Build quality, hardware and size

I really liked the small square old Apple TV and so, evidently, did Apple, with the company keeping the same rough design as before. The new model has the same footprint (98mm square), but the new hardware inside means that the box is now a little taller at 35mm vs 23mm. It’s not so much bigger that you’ll struggle to put it anywhere and I’ve found that the box will sit neatly underneath a TV without getting in the way. It’s brilliantly made, with a reassuringly heavy feel to it that gives the Apple TV a feeling of ruggedness.

Twiddle the box round and, at the back, you’ll find all of the ports that you could need including power, HDMI, 10/100Mbit/s Ethernet and a USB-C service port. Gone is the Optical Audio output, which might irk the owners of some older soundbars. The HDMI port is only a 1.4 model, so there’s no support for Ultra HD 4K. For some people, that’s going to be a real problem, but Apple decided that 1080p is the right compromise between quality and the internet bandwidth required to stream video. I have to agree and, given the dearth of Ultra HD content, you’re currently not missing out on much. That’s not to say that I wouldn’t like to see a 4K Apple TV in the future, but I can understand why Apple didn’t feel the need to make this its first Ultra HD streamer.

Inside there’s 802.11ac Wi-Fi, which will prove more than fast enough to stream any videos over your home network or the internet, particularly if you’ve got a matching 802.11ac Wi-Fi router running on the 5GHz band. If you don’t have a 5GHz router, check out the Expert Reviews guide to the best wireless routers.

An A8 processor, which powers the iPhone 6 and iPhone 6 Plus, has been used, providing a lot more power for games and apps than the previous generation device, plus there’s a choice of 32GB or 64GB of storage for your apps. I’d say that 32GB will do the job unless you’re keen on playing a lot of games on the device.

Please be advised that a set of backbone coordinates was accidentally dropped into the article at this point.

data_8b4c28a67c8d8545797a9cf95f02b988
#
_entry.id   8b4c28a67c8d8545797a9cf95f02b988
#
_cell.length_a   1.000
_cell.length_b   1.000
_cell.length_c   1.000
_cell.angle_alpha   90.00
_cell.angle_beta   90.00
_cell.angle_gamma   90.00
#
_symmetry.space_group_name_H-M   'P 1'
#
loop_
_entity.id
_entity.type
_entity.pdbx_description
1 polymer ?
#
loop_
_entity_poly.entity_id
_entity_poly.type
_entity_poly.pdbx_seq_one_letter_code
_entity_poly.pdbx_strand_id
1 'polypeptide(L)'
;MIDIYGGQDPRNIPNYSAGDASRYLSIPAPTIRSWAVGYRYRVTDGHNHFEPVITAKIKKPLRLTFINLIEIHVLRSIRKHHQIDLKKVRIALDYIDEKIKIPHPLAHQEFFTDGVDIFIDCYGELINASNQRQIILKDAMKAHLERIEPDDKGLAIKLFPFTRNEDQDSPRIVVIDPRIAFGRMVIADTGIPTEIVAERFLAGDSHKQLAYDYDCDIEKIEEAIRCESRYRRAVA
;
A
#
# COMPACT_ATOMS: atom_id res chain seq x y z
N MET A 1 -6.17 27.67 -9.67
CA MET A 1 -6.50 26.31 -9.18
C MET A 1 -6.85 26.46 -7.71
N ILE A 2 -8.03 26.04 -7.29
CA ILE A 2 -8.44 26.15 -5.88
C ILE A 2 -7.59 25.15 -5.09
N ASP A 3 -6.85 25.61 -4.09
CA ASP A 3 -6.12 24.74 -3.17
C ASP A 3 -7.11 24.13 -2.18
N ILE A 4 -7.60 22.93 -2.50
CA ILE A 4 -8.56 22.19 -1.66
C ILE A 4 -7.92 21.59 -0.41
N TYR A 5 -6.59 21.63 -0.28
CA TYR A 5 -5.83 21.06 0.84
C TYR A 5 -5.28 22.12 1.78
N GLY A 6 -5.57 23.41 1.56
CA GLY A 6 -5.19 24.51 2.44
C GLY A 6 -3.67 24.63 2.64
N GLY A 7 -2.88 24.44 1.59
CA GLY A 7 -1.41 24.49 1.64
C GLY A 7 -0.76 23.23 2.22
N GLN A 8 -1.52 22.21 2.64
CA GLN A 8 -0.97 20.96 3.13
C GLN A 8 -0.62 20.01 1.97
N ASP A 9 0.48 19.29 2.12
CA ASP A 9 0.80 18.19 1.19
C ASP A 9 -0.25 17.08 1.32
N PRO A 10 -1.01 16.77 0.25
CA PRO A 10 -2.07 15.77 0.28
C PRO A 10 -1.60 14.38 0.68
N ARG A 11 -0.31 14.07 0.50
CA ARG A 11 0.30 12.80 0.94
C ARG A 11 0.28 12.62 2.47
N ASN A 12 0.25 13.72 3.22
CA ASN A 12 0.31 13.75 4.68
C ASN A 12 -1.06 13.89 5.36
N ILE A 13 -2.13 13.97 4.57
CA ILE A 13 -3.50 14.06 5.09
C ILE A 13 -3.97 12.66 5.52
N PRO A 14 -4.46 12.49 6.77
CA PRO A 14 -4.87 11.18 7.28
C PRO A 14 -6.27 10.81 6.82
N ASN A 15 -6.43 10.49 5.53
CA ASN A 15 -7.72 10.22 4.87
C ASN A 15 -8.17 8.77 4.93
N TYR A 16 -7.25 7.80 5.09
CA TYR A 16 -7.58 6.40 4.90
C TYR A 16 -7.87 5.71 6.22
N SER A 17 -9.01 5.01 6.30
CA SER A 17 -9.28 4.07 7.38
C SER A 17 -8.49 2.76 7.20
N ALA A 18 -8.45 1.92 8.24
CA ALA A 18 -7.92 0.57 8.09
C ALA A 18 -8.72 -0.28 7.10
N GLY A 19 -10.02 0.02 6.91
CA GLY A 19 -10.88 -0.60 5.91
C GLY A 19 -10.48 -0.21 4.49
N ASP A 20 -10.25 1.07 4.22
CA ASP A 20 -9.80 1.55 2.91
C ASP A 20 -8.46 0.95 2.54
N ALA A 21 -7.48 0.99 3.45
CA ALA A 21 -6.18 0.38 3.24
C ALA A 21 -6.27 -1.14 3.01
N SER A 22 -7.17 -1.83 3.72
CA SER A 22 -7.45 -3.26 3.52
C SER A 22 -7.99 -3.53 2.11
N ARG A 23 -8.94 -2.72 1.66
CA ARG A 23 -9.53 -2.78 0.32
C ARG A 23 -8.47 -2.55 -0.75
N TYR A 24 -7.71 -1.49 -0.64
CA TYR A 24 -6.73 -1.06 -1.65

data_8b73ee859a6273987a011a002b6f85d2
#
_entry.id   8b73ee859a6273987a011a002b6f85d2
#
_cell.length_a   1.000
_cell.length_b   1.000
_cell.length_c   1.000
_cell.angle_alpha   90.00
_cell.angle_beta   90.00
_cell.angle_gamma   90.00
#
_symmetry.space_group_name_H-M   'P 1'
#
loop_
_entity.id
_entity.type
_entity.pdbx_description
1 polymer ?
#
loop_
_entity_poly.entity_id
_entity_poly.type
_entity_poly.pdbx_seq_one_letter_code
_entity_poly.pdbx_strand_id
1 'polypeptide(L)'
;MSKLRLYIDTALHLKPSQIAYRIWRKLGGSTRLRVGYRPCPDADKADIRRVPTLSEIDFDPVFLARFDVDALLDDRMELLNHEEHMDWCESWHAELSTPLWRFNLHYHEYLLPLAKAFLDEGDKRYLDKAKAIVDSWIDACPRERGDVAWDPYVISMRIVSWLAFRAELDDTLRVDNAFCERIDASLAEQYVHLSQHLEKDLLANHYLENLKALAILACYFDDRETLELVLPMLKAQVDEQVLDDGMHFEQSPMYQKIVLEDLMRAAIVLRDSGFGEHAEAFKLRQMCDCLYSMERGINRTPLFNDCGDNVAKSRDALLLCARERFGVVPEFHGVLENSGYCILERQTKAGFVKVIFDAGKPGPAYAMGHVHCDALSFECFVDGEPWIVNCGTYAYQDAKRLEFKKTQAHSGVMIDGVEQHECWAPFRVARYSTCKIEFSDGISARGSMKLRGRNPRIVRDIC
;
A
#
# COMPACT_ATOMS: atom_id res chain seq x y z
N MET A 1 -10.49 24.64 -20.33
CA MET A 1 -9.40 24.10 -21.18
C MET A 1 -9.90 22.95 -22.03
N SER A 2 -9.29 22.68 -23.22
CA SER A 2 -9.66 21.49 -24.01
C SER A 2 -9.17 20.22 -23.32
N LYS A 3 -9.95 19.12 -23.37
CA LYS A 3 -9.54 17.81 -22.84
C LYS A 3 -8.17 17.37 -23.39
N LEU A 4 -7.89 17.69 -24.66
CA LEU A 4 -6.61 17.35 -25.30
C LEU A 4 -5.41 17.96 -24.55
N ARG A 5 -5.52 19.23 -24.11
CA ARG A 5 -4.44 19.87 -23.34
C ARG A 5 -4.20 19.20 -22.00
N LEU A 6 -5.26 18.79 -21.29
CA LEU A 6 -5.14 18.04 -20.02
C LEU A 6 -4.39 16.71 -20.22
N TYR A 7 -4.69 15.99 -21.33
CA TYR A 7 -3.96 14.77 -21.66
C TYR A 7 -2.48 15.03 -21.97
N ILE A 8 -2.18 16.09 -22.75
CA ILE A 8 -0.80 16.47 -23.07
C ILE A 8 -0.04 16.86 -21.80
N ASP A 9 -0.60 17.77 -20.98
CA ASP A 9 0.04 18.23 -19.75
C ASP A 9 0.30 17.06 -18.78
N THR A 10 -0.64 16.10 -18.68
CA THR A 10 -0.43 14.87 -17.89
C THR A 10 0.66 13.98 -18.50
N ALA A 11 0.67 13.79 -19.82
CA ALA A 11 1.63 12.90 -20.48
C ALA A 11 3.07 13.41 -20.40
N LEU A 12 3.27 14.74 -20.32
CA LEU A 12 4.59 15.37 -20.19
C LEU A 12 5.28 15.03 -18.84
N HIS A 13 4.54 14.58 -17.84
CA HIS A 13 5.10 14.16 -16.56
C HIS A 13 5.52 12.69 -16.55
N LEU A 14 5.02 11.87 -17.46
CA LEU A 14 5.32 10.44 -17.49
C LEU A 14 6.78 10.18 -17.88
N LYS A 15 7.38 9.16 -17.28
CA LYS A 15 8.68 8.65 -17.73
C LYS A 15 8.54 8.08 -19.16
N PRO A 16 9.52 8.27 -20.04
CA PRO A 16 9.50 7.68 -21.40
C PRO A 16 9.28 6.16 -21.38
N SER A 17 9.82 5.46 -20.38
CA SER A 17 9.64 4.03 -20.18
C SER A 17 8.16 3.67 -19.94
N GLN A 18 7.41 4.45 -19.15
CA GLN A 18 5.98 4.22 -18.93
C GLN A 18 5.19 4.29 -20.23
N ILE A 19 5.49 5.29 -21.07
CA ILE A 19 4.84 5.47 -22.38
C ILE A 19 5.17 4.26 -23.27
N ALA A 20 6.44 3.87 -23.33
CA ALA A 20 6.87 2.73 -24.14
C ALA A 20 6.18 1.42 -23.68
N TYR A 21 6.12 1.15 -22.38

The new Apple TV runs tvOS. It shares some code with iOS, but this operating system has been written from the ground-up to support a big-screen interface, controlled via a remote. One of its best new features is the easy set-up: once you’ve plugged in the power cable and hooked up the Apple TV to your TV via HDMI (buy any cheap cable, as expensive HDMI cables make no difference), just hold your iOS 9 iPhone near to the Apple TV when prompted and your iCloud account and wireless network settings are automatically transferred to the Apple TV. You’ll be prompted to confirm everything from your phone, for security, but you otherwise don’t have to do anything. If you don’t have an iPhone, you can manually step through a wizard and enter all of your details manually.

Interface and remote control

The new Apple TV has an interface that will be familiar to anyone that’s used a previous generation Apple TV. Apps are still laid out in a grid on the screen, but there are some noticeable differences to both the way that you use the system and how apps work. First, you’ll notice that your home screen looks a little bare, as Apple no longer prepopulates it with pre-installed apps. Instead, you get the basic range of Apple apps (iTunes movies, iTunes TV shows, Music, App Store and Photos), with the rest of the home page yours to fill from the app store (more on that later). This time around, you can move your apps where you want; with the old Apple TV, the top row of apps was locked to hold the default Apple ones.

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You can also create folders if your homescreen is getting a bit cluttered. This works in a similar way to iOS: you drag and drop icons onto each other and Apple creates appropriately named folders for you. It’s a handy way to keep your icons organised, but I recommend that you don’t use folders on the top row, as it stops the preview bar from working.

Apple TV Folders